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Live Reviews

Jazz Faculty Quintet: Wayne, NJ, July 23, 2012

By Published: August 29, 2012
Jazz Faculty Quintet
William Paterson University 19th Annual Summer Jazz Week
Wayne, NJ
July 23, 2012

A tribute to the music of Thad Jones
Thad Jones
Thad Jones
1923 - 1986
trumpet
by the summer jazz faculty of William Paterson University encompassed a live performance, as well as lessons in history and mythology. Armed with tenor and soprano saxophones, a wealth of knowledge, and the ability to convey Jones' music, life and times in an accessible manner, Dr. David Demsey, Professor of Music and Coordinator of Jazz Studies, proved that art doesn't have to be cold, distant, or elitist. Speaking in a witty, articulate, straightforward manner between seven selections in an hour-long set, Demsey offered insights into the compositions in layman's terms; told stories about Jones' evolution from Count Basie
Count Basie
Count Basie
1904 - 1984
piano
sideman and arranger to writing for the celebrated Thad Jones/Mel Lewis Orchestra; and shared a hilarious anecdote about the unintended consequences of Alec Wilder's lyrics to "A Child Is Born." An audience ranging from high school students (who were on campus for a week-long jazz camp) to senior citizens, listened to Demsey with rapt attention and clearly savored the connections between his words and the music.

Utilizing Demsey's transcriptions of small group arrangements, the band captured the twists, turns, and surprises of Jones' compositions. For example, Demsey's and bass trombonist Tim Newman's deft handling of the complex, elongated "Elusive" made it easier for the audience to appreciate Jones' message. A rhythm section comprised of pianist James Weidman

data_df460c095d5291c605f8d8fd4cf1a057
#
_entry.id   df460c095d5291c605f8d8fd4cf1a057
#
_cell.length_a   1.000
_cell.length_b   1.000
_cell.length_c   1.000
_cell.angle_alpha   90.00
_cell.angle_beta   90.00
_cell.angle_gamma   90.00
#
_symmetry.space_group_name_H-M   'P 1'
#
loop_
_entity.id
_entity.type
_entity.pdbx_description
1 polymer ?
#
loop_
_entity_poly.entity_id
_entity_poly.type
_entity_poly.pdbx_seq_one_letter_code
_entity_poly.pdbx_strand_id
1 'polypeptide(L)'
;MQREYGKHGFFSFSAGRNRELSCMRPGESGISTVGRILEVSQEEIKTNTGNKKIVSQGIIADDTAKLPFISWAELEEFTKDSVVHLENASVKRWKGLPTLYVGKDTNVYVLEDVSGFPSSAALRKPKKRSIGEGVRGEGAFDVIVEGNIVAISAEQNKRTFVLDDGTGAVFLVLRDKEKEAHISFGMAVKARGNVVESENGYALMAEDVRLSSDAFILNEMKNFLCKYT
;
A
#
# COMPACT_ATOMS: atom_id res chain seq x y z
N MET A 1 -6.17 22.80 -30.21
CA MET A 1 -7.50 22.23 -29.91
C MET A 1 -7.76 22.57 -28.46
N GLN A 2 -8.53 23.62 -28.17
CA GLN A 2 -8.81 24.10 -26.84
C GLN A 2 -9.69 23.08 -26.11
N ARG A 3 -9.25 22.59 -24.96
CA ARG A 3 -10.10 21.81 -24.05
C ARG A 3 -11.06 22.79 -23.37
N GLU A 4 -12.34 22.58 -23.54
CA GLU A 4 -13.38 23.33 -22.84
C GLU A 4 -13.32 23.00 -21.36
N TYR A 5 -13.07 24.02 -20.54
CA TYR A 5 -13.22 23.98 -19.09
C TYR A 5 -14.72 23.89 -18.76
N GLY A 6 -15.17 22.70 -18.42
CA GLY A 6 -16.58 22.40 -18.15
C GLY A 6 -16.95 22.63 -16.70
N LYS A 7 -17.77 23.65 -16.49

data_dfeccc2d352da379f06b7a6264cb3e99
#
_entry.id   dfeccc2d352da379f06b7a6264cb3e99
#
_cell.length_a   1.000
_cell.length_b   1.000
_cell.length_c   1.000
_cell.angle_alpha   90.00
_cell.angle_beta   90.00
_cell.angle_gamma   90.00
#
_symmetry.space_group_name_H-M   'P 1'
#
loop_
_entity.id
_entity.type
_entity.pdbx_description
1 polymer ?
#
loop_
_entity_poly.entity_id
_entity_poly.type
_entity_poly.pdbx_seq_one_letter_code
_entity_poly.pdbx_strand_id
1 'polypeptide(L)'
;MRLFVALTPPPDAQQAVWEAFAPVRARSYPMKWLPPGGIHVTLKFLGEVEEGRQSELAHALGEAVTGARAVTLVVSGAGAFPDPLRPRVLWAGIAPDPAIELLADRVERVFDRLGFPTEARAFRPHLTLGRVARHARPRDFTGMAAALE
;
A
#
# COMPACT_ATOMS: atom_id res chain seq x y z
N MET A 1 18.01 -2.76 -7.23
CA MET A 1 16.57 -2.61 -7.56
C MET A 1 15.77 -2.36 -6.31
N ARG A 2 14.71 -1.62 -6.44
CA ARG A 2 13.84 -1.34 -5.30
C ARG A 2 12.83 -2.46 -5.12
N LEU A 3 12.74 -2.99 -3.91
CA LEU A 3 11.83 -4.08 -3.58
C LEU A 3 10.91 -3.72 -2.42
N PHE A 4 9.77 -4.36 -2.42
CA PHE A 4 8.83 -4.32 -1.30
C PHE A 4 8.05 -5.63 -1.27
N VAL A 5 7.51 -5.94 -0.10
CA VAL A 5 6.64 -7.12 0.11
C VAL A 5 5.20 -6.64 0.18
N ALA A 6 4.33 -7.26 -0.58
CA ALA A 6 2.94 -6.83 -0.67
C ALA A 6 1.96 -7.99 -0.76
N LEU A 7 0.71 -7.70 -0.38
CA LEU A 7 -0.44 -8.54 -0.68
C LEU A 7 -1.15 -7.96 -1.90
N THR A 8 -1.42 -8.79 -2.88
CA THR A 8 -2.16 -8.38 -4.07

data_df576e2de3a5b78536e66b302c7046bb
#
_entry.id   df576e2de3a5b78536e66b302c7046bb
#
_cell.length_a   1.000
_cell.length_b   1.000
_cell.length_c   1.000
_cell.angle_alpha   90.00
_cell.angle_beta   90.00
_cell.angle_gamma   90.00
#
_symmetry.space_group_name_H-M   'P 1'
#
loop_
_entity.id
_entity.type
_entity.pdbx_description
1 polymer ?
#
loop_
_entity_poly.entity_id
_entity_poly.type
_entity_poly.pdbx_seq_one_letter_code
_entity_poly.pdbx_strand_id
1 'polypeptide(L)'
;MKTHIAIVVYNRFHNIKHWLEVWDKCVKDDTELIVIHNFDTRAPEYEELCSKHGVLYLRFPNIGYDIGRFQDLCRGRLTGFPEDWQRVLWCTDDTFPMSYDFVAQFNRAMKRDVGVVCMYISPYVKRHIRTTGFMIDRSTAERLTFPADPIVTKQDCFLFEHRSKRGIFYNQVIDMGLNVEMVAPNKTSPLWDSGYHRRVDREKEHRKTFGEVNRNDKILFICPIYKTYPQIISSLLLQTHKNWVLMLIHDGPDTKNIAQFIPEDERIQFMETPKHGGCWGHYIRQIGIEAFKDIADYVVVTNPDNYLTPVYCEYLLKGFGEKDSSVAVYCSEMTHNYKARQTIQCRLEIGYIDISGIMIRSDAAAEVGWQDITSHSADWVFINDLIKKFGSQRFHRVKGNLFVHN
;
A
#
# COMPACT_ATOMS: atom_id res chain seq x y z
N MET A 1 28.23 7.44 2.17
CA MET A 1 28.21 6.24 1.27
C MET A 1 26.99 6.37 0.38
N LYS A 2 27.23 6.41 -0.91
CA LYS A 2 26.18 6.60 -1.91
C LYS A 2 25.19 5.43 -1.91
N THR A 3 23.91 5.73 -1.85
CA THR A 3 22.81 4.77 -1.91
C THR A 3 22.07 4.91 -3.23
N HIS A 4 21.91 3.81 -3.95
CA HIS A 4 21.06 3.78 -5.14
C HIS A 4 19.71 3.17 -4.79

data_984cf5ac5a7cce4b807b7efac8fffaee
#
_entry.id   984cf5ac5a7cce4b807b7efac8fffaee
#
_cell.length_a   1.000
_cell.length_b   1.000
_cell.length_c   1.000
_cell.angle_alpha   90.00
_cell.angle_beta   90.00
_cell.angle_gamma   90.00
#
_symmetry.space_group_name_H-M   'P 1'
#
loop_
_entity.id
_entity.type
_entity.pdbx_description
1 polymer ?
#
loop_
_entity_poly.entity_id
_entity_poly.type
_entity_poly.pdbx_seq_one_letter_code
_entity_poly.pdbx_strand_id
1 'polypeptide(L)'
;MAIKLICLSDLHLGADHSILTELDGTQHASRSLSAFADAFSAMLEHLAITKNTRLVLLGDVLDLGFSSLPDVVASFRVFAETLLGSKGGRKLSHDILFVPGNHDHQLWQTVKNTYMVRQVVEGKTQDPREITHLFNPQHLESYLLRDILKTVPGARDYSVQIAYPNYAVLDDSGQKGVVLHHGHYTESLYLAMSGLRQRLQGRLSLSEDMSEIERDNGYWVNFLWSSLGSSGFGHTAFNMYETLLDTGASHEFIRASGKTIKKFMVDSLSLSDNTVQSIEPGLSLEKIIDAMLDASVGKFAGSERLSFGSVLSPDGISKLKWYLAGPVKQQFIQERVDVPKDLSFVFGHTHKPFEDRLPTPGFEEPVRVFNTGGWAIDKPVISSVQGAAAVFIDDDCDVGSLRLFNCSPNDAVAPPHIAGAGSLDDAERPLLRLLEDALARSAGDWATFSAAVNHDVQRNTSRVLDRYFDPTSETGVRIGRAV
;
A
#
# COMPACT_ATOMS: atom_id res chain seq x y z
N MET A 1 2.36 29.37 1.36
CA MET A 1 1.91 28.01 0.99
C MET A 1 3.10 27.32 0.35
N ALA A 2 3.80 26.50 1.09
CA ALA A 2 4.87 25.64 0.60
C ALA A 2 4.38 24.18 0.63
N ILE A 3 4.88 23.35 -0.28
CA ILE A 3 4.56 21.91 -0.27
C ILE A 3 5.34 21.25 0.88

James Weidman
James Weidman
b.1953
piano
, bassist Marcus McLaurine and drummer Bill Goodwin was equally important in conveying the music's nuances. During "H & T Blues" they gracefully moved from stop time to a steady, throbbing pulse, while the horns stated the theme. In executing an easygoing, medium tempo swing and a skipping, march-like beat, they made the intro and head to "That's Freedom," sound like child's play.

Throughout the set, solos of middling length were smartly integrated into the band's crisp renditions of Jones' compositions. Demsey's turn on "Evol Deklaw Ni" inserted a quote from "Love Walked In" (Jones' inspiration for the tune), offered an extended, busy run, and then paused after beginning a chorus in a rapid fire manner. Newman's "Kids Are Pretty People" solo echoed the tune's melody, expanded a three-note phrase, and waxed elephantine at one key juncture. Buoyed by McLaurine's and Goodwin's unfussy, swinging foundation, Weidman's "H & T Blues" improv included a combination of relatively simple, direct lines, a few curt chords, and ringing, quicksilver single-note runs.

Apart from the audience's enthusiastic applause after each selection and at the concert's end, there was another sign that the band's performance and Demsey's words had drawn people into Jones' world. A family of three in the second row was visibly digging the music, each in their own way. The unguarded pleasure they took in the sounds was truly a joy to behold. So hats off to Demsey and company for their ability to present jazz in a way that transcends generations, engages the intellect, and nourishes the soul.


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